Some reasons why I donate to research into my illness (ME/CFS)

Blog entry posted by Tom Kindlon, Dec 20, 2016.

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Some reasons why I donate to research into my illness (ME/CFS)

(Following on from a discussion elsewhere, I was prompted to write this)

I see donating to ME/CFS research as ways to:

- Help myself. There clearly isn't enough known about the condition. So much is guesswork. I would like treatments that work (ideally cure) before I die and the sooner the better.

I would also like to know about which of the more experimental therapies that might be tried could be dangerous for me. Similarly I would like to know more about which drugs to take and which to avoid for other medical reasons e.g. anaesthetics. There is too much guesswork now.

I want to get as much support as possible from support systems e.g. disability payments, disability supports, etc. There will likely be some continuing discrimination generally until more is known.

When there is more known about the pathophysiology of the illness, pharmaceutical companies will be more willing to invest their millions in trials. A little money now can snowball into more money being invested in the condition.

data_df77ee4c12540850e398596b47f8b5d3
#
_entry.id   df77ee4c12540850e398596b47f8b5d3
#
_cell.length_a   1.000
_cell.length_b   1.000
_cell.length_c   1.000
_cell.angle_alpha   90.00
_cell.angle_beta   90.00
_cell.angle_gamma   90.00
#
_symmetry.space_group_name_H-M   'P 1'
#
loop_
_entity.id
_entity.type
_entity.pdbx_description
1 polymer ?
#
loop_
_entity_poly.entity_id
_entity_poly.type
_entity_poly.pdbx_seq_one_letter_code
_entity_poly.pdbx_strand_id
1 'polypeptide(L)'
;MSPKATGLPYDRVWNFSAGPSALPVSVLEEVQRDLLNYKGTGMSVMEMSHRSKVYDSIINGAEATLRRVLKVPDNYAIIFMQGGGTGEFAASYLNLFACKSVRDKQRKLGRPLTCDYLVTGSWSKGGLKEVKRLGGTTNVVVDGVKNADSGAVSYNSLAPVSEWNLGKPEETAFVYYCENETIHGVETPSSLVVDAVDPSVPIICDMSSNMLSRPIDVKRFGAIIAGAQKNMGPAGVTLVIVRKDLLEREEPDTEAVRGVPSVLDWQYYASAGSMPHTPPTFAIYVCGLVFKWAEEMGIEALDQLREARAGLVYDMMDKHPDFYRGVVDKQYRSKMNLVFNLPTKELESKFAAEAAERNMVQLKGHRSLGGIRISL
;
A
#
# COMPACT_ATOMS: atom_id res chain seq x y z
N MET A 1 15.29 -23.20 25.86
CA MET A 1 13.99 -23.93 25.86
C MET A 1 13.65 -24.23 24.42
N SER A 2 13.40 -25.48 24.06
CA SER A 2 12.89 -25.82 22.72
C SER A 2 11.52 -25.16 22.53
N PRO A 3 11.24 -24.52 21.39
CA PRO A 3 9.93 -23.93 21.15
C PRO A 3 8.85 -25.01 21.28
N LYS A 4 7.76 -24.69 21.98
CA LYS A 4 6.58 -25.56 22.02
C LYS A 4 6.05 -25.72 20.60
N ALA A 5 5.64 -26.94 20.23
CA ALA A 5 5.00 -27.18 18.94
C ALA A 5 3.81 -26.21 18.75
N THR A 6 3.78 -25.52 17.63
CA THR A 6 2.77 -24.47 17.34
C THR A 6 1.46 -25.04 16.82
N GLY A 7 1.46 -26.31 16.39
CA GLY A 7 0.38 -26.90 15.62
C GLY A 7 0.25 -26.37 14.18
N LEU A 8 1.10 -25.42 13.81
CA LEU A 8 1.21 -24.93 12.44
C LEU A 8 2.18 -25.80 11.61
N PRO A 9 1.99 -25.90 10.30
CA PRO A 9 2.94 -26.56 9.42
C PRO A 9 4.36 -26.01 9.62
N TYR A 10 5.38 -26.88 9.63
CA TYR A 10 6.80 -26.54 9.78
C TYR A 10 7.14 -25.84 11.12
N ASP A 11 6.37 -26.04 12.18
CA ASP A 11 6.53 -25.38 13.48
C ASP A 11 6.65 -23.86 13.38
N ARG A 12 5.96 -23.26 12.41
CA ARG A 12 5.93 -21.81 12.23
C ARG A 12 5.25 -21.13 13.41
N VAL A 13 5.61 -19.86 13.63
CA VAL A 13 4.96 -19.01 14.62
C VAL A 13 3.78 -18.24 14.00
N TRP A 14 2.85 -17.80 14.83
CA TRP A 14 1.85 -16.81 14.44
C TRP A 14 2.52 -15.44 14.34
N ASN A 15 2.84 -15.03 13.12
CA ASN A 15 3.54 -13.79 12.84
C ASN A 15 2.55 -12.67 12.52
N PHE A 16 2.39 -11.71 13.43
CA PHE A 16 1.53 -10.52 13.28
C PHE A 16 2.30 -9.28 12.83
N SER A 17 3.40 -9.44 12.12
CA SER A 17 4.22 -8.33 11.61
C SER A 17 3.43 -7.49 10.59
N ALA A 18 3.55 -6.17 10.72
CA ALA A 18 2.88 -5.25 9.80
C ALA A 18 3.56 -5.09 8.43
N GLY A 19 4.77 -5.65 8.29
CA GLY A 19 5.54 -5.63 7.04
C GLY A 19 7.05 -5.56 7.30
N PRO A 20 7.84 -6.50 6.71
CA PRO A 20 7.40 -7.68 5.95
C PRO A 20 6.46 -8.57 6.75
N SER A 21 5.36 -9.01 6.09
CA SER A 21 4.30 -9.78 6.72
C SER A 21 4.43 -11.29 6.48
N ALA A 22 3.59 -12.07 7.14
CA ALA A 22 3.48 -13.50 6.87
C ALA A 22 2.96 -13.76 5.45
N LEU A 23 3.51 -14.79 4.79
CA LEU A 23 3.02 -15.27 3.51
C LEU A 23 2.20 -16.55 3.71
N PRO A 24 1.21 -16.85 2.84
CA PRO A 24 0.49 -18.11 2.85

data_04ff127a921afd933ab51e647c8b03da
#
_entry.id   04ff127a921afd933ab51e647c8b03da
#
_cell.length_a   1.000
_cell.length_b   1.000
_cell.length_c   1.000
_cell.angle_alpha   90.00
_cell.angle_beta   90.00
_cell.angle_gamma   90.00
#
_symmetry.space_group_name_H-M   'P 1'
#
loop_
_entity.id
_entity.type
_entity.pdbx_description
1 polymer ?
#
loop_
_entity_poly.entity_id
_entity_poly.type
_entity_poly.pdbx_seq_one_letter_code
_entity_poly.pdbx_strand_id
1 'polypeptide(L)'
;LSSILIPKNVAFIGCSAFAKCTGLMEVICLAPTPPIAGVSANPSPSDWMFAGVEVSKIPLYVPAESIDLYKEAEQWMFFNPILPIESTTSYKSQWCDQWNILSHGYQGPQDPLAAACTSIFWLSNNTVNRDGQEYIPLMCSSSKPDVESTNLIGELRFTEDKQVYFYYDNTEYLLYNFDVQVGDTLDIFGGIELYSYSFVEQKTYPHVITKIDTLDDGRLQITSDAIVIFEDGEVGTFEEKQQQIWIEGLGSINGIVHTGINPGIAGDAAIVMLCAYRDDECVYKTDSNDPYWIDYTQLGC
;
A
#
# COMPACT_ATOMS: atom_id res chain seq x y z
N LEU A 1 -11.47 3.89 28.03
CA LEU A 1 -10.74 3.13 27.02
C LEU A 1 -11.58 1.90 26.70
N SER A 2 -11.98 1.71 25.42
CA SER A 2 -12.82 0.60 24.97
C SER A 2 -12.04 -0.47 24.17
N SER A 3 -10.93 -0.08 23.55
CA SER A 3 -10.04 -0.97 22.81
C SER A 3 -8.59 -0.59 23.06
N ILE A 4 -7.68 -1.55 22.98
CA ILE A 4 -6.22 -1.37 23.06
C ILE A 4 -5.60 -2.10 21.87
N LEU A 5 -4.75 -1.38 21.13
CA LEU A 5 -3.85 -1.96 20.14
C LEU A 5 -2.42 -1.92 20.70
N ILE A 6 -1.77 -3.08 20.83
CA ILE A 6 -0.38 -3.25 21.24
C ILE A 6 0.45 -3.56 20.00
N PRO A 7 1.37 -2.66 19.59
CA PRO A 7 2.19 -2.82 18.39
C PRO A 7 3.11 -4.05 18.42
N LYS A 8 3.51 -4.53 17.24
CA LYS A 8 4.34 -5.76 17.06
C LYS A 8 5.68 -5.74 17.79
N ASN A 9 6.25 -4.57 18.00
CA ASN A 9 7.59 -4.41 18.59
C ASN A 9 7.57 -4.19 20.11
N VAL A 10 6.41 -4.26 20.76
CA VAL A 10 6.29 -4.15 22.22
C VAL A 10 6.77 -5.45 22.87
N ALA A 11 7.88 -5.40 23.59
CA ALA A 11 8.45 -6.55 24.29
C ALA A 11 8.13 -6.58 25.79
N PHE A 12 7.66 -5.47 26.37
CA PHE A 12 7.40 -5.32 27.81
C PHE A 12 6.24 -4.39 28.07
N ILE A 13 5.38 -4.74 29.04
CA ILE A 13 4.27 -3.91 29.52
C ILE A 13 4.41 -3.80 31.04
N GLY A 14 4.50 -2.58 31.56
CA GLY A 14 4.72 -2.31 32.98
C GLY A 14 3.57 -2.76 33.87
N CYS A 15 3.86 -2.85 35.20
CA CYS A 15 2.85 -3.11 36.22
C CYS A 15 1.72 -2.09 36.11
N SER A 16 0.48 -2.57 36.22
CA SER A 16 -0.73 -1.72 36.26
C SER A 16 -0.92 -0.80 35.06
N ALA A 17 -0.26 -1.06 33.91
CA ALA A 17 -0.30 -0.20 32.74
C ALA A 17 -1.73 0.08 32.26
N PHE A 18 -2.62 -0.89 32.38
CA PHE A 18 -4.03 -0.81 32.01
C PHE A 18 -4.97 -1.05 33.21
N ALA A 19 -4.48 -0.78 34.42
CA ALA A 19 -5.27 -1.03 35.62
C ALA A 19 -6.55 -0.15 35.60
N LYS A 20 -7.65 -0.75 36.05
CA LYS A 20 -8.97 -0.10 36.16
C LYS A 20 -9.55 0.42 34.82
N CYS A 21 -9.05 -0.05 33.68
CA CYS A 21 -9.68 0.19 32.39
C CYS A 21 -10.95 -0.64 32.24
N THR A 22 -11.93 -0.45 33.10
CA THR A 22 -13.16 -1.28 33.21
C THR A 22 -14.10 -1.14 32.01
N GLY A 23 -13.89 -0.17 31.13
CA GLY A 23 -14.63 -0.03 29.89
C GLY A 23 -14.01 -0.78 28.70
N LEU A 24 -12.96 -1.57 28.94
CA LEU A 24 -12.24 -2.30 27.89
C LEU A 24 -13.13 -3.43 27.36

When you want something of any sort, you very often have to invest time and/or money to get it. What I really want more than anything is my health back so it seems natural to spend some of my money trying to increase the chances of it happening. Given I am not totally broke, not giving any money to it doesn't seem very sensible.

- Help other people with ME/CFS that I've come across over the years. It's nice to try to help other people you know. I have seen all sorts of losses people have had and problems they have endured due to ME/CFS, both because there are not effective treatments for the condition but also even without effective treatments, not enough is known.

- Helping the millions of children and adults around the world affected, plus others who have not become ill yet. Some of these are in developed countries and some are in underdeveloped countries. In some developed countries, there is some recognition of ME/CFS, but in many other countries, there would be little or no recognition of it due to a lack of diagnostic tests, etc. ME/CFS causes both a huge amount of human suffering but also a huge strain on society: reducing this burden would free up money and resources for other things.

So donating the research cover so many bases in terms of what I think is worth giving money to. Similarly in terms of what I think is worth fundraising for.

Here are some ME/CFS research funds in case anyone is interested: http://phoenixrising.me/resources-2/research-charities

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  1. hellytheelephant
    This is a brilliant and concise
    piece- thank you!
    Lolo and Tom Kindlon like this.